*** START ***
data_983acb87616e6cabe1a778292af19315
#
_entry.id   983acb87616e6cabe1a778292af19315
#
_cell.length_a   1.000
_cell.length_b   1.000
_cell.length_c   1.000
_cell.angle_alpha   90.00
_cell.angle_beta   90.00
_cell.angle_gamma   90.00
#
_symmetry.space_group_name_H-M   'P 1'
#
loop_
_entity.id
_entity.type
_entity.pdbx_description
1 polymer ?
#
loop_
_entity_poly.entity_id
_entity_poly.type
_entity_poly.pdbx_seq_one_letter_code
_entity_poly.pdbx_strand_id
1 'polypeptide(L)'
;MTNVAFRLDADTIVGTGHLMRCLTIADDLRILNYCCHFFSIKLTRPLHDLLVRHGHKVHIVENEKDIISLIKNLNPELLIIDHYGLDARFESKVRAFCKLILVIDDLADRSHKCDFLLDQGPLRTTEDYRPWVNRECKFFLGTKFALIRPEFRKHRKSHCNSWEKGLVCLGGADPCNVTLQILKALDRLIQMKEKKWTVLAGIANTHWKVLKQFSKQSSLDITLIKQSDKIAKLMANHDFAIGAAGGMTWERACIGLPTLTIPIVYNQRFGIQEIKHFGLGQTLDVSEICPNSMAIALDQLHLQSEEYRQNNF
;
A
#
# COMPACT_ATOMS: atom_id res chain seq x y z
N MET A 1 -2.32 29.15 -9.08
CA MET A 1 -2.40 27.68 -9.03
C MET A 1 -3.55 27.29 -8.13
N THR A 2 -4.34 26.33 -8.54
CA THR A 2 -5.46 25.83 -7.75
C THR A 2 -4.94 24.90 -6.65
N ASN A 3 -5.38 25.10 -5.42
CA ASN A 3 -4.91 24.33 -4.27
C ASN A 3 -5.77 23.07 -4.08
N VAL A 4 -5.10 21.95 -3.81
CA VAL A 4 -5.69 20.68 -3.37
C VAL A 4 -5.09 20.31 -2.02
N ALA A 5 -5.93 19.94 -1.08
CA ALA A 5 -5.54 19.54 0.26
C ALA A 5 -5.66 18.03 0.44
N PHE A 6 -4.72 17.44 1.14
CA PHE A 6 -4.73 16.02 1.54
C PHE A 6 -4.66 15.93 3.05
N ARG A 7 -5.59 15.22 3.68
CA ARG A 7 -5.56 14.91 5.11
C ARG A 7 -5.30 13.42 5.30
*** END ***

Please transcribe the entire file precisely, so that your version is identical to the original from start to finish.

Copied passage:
data_983acb87616e6cabe1a778292af19315
#
_entry.id   983acb87616e6cabe1a778292af19315
#
_cell.length_a   1.000
_cell.length_b   1.000
_cell.length_c   1.000
_cell.angle_alpha   90.00
_cell.angle_beta   90.00
_cell.angle_gamma   90.00
#
_symmetry.space_group_name_H-M   'P 1'
#
loop_
_entity.id
_entity.type
_entity.pdbx_description
1 polymer ?
#
loop_
_entity_poly.entity_id
_entity_poly.type
_entity_poly.pdbx_seq_one_letter_code
_entity_poly.pdbx_strand_id
1 'polypeptide(L)'
;MTNVAFRLDADTIVGTGHLMRCLTIADDLRILNYCCHFFSIKLTRPLHDLLVRHGHKVHIVENEKDIISLIKNLNPELLIIDHYGLDARFESKVRAFCKLILVIDDLADRSHKCDFLLDQGPLRTTEDYRPWVNRECKFFLGTKFALIRPEFRKHRKSHCNSWEKGLVCLGGADPCNVTLQILKALDRLIQMKEKKWTVLAGIANTHWKVLKQFSKQSSLDITLIKQSDKIAKLMANHDFAIGAAGGMTWERACIGLPTLTIPIVYNQRFGIQEIKHFGLGQTLDVSEICPNSMAIALDQLHLQSEEYRQNNF
;
A
#
# COMPACT_ATOMS: atom_id res chain seq x y z
N MET A 1 -2.32 29.15 -9.08
CA MET A 1 -2.40 27.68 -9.03
C MET A 1 -3.55 27.29 -8.13
N THR A 2 -4.34 26.33 -8.54
CA THR A 2 -5.46 25.83 -7.75
C THR A 2 -4.94 24.90 -6.65
N ASN A 3 -5.38 25.10 -5.42
CA ASN A 3 -4.91 24.33 -4.27
C ASN A 3 -5.77 23.07 -4.08
N VAL A 4 -5.10 21.95 -3.81
CA VAL A 4 -5.69 20.68 -3.37
C VAL A 4 -5.09 20.31 -2.02
N ALA A 5 -5.93 19.94 -1.08
CA ALA A 5 -5.54 19.54 0.26
C ALA A 5 -5.66 18.03 0.44
N PHE A 6 -4.72 17.44 1.14
CA PHE A 6 -4.73 16.02 1.54
C PHE A 6 -4.66 15.93 3.05
N ARG A 7 -5.59 15.22 3.68
CA ARG A 7 -5.56 14.91 5.11
C ARG A 7 -5.30 13.42 5.30